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How to Build a Social Media Following Using These 2 Writing Tips

How to Build a Social Media Following Using These 2 Writing Tips

To build a bigger social media following, the first step is to build a better relationship with your core audience. To do this, you're going to have

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To build a bigger social media following, the first step is to build a better relationship with your core audience. To do this, you’re going to have to get better at connecting with them, and the most effective way to do that is through writing. The better you become at writing genuine, authentic content, the more success you’ll see at building a community around your work.

One of my new year’s goals the year that I quit my job, was to write more. That year I published over 150 blog posts. Here are my writing tips that I learned along the way for anyone looking to build a bigger social following, which could mean a bigger email list, social media followers, or a stronger in-person network. 

1. Be opinionated.

There is absolutely nothing worse than reading or writing content that doesn’t take a stand on anything, doesn’t provide any new insights, and is most likely content you’ve heard already. Most importantly, nobody wants to read this kind of writing, and nobody is going to share it.

When I started writing content about quitting your job, it immediately started to gain traction. There were people who loved what I was writing, and there were plenty of people who hated it. They thought I was wrong, and many of them even wrote me nasty messages. But, that’s precisely when I knew I was on to something. Of course, quitting your job isn’t for everyone, but my opinion struck a chord, and everyone benefited from it.

Because I was opinionated, my content went viral often, especially on LinkedIn. My deeply held opinions resulted in me building an email list of over 10,000 people in two months, and 30,000 LinkedIn followers. I couldn’t recommend this tip enough. Be controversial, stand your ground, and you’ll see an immediate response in social media growth. You’ll gain some haters along the way, but that’s also a sign you’re doing it right.

2. When starting to write, quantity matters more than quality.

We’ve all heard that quality is better than quantity, but when it comes to building a community online, the amount you write helps quite a bit. The more messages that your followers see that resonate with them, the bigger your following will become.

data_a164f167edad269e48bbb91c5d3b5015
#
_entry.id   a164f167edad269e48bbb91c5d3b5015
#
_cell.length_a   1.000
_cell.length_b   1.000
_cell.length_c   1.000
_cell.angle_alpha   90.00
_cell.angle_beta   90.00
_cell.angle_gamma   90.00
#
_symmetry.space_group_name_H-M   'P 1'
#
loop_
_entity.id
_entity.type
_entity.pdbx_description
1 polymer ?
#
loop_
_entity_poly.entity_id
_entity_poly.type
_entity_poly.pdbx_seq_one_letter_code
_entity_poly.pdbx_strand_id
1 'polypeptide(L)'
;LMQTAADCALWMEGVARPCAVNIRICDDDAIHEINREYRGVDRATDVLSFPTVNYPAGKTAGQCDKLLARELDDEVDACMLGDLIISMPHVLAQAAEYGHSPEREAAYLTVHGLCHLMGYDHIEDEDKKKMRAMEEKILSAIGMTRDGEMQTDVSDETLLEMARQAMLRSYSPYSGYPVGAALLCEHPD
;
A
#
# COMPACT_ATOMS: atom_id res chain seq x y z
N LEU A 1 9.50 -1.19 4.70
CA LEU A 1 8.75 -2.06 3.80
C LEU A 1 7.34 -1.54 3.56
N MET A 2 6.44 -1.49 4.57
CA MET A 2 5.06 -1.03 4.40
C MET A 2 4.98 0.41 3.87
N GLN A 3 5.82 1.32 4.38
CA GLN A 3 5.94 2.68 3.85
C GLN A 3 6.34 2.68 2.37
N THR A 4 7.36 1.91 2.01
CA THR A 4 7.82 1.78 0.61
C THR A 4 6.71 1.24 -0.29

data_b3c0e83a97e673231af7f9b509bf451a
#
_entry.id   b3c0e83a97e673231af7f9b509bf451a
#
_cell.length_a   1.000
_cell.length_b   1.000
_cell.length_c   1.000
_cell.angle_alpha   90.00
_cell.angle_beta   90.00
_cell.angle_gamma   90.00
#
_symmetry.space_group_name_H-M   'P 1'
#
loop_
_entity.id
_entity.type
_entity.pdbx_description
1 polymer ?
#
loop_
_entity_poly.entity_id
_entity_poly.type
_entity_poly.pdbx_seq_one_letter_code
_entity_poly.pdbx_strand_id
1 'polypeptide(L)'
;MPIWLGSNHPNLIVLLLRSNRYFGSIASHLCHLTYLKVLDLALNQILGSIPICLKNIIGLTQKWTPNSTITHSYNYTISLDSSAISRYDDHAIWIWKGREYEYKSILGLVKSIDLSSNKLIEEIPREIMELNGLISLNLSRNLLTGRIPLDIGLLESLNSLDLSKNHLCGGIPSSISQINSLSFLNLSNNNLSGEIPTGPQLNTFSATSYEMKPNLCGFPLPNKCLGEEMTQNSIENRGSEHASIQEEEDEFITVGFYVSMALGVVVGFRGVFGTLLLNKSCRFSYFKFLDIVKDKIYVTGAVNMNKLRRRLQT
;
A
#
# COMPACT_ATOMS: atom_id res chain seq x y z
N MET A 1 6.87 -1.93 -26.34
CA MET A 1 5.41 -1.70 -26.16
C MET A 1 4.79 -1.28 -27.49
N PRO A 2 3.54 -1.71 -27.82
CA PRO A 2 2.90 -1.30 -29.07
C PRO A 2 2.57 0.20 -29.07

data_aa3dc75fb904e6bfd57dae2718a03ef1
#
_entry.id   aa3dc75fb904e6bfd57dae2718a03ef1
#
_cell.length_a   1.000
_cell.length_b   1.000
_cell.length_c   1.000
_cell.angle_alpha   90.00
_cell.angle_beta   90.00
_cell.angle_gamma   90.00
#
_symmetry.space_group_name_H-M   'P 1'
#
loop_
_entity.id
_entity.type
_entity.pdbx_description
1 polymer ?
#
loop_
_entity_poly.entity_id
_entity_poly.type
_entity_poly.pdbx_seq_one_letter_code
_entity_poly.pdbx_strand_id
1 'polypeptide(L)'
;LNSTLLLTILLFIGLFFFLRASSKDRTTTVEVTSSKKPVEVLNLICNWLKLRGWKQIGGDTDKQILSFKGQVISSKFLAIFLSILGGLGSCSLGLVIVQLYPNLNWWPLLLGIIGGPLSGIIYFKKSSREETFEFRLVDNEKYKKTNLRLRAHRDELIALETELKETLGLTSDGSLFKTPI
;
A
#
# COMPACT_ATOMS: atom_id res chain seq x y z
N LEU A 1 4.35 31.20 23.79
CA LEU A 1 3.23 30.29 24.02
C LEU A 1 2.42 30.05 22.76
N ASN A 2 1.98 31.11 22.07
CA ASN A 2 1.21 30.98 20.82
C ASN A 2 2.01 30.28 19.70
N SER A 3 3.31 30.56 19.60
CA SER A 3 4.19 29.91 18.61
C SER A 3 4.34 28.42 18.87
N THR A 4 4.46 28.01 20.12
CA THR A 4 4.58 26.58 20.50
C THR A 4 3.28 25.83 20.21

Because I forced myself to write– and yes, I told myself I couldn’t leave the office before I finished a blog post– I became a better writer. I was more direct, funnier, and I started to learn through engagement what people liked to read.

The problem with focusing on quality first is that you often never finish writing an article because you’re so worried about the quality of the content. You start second-guessing your content. You start re-writing sentences and paragraphs, and you end up never happy with it, so you don’t publish it.

This daily habit of writing every day is also the reason I wrote a book, which was the catalyst for building my following. When I wrote a post called ‘Fire Me I Beg You,’ based on a story of how I wished a previous boss fired me, it went viral online. It amassed over 50,000 views in 24 hours, and those numbers for me at the time were massive.  I wrote the post in less than 30 minutes.

Because this post went viral, I had proof that I was on to something big. This article was actually the first piece of content I published that had to do with quitting, and it was obvious that I hit a nerve. I would have never known to write more about this if it wasn’t for me writing every single day.

Think of your initial blog posts as tests. You’re testing the waters to see what people do and don’t like. 

Best of luck with your writing and social media community building, and always remember to be genuine and authentic with your writing. People will know if you’re passionate about what you’re writing or faking it. 

Published on: Jan 14, 2020

The opinions expressed here by Inc.com columnists are their own, not those of Inc.com.

This article is from Inc.com

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